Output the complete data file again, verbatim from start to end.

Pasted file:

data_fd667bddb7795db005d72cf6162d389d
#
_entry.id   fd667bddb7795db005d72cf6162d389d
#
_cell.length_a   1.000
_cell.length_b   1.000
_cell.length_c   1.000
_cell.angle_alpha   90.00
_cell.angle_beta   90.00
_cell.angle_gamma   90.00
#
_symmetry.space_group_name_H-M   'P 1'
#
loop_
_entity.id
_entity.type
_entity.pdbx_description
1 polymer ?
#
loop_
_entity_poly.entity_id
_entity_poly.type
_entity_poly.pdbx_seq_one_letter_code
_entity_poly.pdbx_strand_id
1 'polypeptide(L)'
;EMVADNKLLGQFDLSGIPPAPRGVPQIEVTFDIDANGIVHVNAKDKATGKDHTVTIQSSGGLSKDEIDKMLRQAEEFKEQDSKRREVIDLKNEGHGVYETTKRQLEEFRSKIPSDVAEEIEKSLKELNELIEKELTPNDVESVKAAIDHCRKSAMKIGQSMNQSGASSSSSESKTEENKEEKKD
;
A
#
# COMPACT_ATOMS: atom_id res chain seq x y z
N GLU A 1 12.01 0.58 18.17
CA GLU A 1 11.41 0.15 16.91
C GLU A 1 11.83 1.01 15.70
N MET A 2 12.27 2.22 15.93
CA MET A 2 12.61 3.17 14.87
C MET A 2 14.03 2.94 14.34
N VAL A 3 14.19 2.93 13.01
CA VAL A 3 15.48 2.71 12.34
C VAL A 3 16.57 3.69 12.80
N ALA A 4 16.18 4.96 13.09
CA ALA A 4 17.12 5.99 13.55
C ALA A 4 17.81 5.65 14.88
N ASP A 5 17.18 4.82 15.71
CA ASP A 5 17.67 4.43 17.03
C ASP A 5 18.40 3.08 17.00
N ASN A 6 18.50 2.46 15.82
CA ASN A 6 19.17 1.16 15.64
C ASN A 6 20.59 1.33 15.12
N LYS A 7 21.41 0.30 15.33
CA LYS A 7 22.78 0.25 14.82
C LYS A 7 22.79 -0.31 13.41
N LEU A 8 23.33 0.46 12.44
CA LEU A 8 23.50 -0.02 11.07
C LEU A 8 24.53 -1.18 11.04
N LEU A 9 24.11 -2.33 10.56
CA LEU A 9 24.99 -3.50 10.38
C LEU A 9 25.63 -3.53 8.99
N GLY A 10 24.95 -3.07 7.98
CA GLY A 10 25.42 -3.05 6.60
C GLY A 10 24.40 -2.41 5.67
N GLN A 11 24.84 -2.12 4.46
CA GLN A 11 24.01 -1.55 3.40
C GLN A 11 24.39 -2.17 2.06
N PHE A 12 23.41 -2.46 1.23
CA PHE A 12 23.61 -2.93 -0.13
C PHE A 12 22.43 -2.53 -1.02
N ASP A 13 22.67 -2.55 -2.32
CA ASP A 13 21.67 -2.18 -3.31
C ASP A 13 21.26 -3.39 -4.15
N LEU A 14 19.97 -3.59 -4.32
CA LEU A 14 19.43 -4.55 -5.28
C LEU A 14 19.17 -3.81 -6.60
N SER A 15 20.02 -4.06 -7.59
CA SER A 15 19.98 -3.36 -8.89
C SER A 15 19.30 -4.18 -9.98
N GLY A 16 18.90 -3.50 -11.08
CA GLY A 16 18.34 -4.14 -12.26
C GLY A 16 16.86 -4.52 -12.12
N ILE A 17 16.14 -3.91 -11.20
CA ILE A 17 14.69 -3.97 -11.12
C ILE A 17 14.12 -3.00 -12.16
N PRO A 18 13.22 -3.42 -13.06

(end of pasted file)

data_fd667bddb7795db005d72cf6162d389d
#
_entry.id   fd667bddb7795db005d72cf6162d389d
#
_cell.length_a   1.000
_cell.length_b   1.000
_cell.length_c   1.000
_cell.angle_alpha   90.00
_cell.angle_beta   90.00
_cell.angle_gamma   90.00
#
_symmetry.space_group_name_H-M   'P 1'
#
loop_
_entity.id
_entity.type
_entity.pdbx_description
1 polymer ?
#
loop_
_entity_poly.entity_id
_entity_poly.type
_entity_poly.pdbx_seq_one_letter_code
_entity_poly.pdbx_strand_id
1 'polypeptide(L)'
;EMVADNKLLGQFDLSGIPPAPRGVPQIEVTFDIDANGIVHVNAKDKATGKDHTVTIQSSGGLSKDEIDKMLRQAEEFKEQDSKRREVIDLKNEGHGVYETTKRQLEEFRSKIPSDVAEEIEKSLKELNELIEKELTPNDVESVKAAIDHCRKSAMKIGQSMNQSGASSSSSESKTEENKEEKKD
;
A
#
# COMPACT_ATOMS: atom_id res chain seq x y z
N GLU A 1 12.01 0.58 18.17
CA GLU A 1 11.41 0.15 16.91
C GLU A 1 11.83 1.01 15.70
N MET A 2 12.27 2.22 15.93
CA MET A 2 12.61 3.17 14.87
C MET A 2 14.03 2.94 14.34
N VAL A 3 14.19 2.93 13.01
CA VAL A 3 15.48 2.71 12.34
C VAL A 3 16.57 3.69 12.80
N ALA A 4 16.18 4.96 13.09
CA ALA A 4 17.12 5.99 13.55
C ALA A 4 17.81 5.65 14.88
N ASP A 5 17.18 4.82 15.71
CA ASP A 5 17.67 4.43 17.03
C ASP A 5 18.40 3.08 17.00
N ASN A 6 18.50 2.46 15.82
CA ASN A 6 19.17 1.16 15.64
C ASN A 6 20.59 1.33 15.12
N LYS A 7 21.41 0.30 15.33
CA LYS A 7 22.78 0.25 14.82
C LYS A 7 22.79 -0.31 13.41
N LEU A 8 23.33 0.46 12.44
CA LEU A 8 23.50 -0.02 11.07
C LEU A 8 24.53 -1.18 11.04
N LEU A 9 24.11 -2.33 10.56
CA LEU A 9 24.99 -3.50 10.38
C LEU A 9 25.63 -3.53 8.99
N GLY A 10 24.95 -3.07 7.98
CA GLY A 10 25.42 -3.05 6.60
C GLY A 10 24.40 -2.41 5.67
N GLN A 11 24.84 -2.12 4.46
CA GLN A 11 24.01 -1.55 3.40
C GLN A 11 24.39 -2.17 2.06
N PHE A 12 23.41 -2.46 1.23
CA PHE A 12 23.61 -2.93 -0.13
C PHE A 12 22.43 -2.53 -1.02
N ASP A 13 22.67 -2.55 -2.32
CA ASP A 13 21.67 -2.18 -3.31
C ASP A 13 21.26 -3.39 -4.15
N LEU A 14 19.97 -3.59 -4.32
CA LEU A 14 19.43 -4.55 -5.28
C LEU A 14 19.17 -3.81 -6.60
N SER A 15 20.02 -4.06 -7.59
CA SER A 15 19.98 -3.36 -8.89
C SER A 15 19.30 -4.18 -9.98
N GLY A 16 18.90 -3.50 -11.08
CA GLY A 16 18.34 -4.14 -12.26
C GLY A 16 16.86 -4.52 -12.12
N ILE A 17 16.14 -3.91 -11.20
CA ILE A 17 14.69 -3.97 -11.12
C ILE A 17 14.12 -3.00 -12.16
N PRO A 18 13.22 -3.42 -13.06